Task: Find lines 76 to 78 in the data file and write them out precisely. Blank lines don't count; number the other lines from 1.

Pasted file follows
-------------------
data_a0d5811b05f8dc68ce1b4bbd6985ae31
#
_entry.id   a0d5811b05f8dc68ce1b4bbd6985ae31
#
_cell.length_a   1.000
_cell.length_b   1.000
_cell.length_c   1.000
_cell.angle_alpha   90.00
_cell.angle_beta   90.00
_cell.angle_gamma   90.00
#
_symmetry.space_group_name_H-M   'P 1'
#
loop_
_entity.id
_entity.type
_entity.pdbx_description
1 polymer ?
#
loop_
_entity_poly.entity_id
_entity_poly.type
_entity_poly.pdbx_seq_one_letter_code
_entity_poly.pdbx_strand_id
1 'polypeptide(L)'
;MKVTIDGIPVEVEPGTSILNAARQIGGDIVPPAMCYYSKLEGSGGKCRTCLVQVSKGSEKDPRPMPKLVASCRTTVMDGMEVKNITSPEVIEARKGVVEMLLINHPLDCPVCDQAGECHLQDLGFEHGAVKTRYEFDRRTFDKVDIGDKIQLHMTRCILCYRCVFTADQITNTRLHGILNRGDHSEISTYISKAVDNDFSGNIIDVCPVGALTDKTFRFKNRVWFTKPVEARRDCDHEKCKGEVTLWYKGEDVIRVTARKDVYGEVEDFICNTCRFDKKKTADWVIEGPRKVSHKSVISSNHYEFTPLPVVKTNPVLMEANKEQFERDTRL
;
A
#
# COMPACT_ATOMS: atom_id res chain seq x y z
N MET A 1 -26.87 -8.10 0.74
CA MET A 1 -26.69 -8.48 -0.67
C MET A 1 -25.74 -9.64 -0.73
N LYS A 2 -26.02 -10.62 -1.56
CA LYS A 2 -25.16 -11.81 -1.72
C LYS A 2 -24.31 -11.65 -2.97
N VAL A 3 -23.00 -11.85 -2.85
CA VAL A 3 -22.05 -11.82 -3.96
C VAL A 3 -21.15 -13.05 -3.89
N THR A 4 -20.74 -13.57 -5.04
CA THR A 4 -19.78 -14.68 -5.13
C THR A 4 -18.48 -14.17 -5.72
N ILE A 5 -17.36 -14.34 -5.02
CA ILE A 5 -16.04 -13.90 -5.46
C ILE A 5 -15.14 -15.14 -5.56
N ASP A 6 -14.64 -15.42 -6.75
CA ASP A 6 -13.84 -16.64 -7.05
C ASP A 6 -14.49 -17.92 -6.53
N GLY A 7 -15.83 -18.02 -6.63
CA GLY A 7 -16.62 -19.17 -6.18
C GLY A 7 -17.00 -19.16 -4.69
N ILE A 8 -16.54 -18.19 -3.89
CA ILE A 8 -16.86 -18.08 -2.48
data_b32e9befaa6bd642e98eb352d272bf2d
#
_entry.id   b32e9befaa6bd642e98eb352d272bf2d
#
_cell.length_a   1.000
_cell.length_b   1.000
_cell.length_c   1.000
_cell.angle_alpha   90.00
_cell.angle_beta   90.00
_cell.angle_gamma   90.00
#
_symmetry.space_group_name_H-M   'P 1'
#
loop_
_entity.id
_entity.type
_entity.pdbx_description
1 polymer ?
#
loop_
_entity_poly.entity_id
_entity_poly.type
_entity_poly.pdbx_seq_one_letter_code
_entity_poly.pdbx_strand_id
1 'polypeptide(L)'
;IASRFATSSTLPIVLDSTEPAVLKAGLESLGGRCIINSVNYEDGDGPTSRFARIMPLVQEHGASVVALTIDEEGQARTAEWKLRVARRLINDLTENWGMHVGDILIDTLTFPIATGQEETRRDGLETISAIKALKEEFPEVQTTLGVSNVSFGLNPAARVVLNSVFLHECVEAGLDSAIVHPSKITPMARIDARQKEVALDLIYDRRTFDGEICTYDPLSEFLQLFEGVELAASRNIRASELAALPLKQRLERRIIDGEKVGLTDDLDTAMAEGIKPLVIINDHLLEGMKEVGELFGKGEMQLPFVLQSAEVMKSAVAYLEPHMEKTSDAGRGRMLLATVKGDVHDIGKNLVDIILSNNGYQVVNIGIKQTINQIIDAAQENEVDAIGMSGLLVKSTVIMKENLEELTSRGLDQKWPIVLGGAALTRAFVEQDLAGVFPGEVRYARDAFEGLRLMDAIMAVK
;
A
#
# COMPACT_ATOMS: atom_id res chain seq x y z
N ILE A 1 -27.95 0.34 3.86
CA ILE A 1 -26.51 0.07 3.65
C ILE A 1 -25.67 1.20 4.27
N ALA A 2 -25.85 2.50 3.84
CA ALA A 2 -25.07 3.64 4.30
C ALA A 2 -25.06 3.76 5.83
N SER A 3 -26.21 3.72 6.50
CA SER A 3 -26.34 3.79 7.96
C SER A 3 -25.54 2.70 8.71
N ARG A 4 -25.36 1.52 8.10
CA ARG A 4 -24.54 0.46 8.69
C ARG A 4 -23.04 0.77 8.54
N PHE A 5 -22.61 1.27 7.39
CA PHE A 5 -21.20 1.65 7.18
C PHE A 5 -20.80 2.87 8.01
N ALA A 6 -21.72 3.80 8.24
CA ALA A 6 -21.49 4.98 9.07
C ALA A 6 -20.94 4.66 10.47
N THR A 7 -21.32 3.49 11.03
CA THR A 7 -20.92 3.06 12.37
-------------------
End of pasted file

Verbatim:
_entity_poly.pdbx_seq_one_letter_code
_entity_poly.pdbx_strand_id
1 'polypeptide(L)'